Sunday, May 14, 2006

Visiting T.C. Boyle

Authors' web sites, like other commercial sites, are often one-dimensional, offering visitors the opportunity to, well, mainly, make purchases.

I finally wandered around T.C. Boyle's site, and discovered that he's taken the time to offer something more interesting, and more interactive.

In addition to lists of his books, he also includes a "news" section that's a bit like a blog. His latest entry, dated April 25, has the author recalling how he nearly "froze" to death on a recent book-tour visit to Chicago and Madison, musing about the labor pains related to his next novel and mentioning a recent elbow accident.

Visitor to Boyle's site can also chat with each other on a message board (but why does the first page lead to the oldest entries, rather than to the most recent entries?); read excerpts from his fiction; view pix of the author; take a look at the films made from his books (The Road To Wellville, not a recommended movie), and those in development, including The Tortilla Merchant, Budding Prospects and Peep Hall; and enter contests centered on questions related to his books.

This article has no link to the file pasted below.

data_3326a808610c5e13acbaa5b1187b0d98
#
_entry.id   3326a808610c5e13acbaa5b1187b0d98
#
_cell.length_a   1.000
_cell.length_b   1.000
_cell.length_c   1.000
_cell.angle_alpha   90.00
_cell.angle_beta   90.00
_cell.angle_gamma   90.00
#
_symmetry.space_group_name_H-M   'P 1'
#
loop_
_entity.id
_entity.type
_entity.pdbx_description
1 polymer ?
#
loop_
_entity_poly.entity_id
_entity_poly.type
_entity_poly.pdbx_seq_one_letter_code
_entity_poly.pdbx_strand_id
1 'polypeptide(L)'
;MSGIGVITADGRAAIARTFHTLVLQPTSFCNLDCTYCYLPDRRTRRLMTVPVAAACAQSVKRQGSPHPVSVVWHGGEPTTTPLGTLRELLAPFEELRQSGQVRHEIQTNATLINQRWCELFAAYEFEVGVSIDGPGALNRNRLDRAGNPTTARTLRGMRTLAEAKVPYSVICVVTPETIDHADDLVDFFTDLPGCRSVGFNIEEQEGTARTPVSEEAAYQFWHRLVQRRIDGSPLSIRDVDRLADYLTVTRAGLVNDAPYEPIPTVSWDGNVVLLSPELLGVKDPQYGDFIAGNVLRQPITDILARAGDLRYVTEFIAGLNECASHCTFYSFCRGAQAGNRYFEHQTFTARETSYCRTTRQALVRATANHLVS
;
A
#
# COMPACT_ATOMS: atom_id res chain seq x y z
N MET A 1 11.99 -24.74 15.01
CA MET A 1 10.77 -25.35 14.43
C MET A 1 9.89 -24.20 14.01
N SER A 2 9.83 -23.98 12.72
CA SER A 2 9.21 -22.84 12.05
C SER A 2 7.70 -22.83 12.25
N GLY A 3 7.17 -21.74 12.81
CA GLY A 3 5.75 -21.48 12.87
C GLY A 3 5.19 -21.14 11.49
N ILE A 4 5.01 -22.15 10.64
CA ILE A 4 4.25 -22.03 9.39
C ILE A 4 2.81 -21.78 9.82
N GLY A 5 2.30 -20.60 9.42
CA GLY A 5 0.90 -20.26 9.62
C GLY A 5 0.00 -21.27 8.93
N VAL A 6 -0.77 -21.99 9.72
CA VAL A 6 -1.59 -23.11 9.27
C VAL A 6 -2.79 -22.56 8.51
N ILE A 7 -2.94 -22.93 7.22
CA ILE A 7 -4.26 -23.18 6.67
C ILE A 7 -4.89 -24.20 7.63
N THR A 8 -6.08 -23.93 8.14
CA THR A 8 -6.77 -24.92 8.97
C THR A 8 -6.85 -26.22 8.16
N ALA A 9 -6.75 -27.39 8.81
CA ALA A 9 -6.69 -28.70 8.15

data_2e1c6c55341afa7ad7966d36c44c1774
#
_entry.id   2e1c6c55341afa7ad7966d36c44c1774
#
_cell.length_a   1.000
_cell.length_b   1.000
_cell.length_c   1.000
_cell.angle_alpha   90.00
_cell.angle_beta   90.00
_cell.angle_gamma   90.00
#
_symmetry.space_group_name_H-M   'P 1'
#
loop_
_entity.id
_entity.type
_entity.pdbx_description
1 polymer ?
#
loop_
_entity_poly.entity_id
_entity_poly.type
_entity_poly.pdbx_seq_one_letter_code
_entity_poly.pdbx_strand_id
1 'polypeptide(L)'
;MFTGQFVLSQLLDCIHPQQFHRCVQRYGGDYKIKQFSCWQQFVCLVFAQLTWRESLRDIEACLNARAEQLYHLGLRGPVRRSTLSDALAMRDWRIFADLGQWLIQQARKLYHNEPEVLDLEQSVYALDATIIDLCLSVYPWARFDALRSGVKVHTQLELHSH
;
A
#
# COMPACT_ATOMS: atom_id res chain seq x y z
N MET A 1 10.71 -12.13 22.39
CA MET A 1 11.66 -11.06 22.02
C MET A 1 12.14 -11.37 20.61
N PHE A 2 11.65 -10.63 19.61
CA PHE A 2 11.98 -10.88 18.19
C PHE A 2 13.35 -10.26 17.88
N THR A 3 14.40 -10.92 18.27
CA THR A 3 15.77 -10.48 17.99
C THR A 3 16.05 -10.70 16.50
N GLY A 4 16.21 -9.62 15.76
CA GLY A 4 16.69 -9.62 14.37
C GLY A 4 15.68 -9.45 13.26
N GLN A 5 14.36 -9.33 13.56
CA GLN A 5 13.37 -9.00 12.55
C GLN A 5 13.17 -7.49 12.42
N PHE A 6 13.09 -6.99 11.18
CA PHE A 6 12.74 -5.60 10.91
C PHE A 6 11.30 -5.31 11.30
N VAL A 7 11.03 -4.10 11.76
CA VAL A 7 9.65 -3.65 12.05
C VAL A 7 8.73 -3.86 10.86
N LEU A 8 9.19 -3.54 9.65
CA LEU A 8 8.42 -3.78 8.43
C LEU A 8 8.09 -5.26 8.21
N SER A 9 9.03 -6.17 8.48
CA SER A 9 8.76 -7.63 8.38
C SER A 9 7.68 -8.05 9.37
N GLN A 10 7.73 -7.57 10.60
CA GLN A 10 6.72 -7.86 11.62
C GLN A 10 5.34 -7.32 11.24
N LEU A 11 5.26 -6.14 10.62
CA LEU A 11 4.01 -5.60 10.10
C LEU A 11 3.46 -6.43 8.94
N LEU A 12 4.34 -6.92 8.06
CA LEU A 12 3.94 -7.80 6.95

I'll definite return to Boyle's site. And, hey, it served its purpose as a marketing tool, based on my response: I think I'll have to read Tooth and Nail, his 2005 collection of short stories. I read the titular story during one of my fiction workshops with Dr. John Fleming at the University of South Florida.

Fleming, author of The Legend of the Barefoot Mailman and numerous short stories, had the class read and discuss The Best American Short Stories, 2004, edited by Lorrie Moore. I owe a debt of gratitude to John, and to Rita Ciresi, professors in USF's graduate creative writing program, for their immense help with my fiction writing; both served on the graduate committe for my thesis, a short-story collection titled Cracker Etiquette: Stories From Somebody's South.

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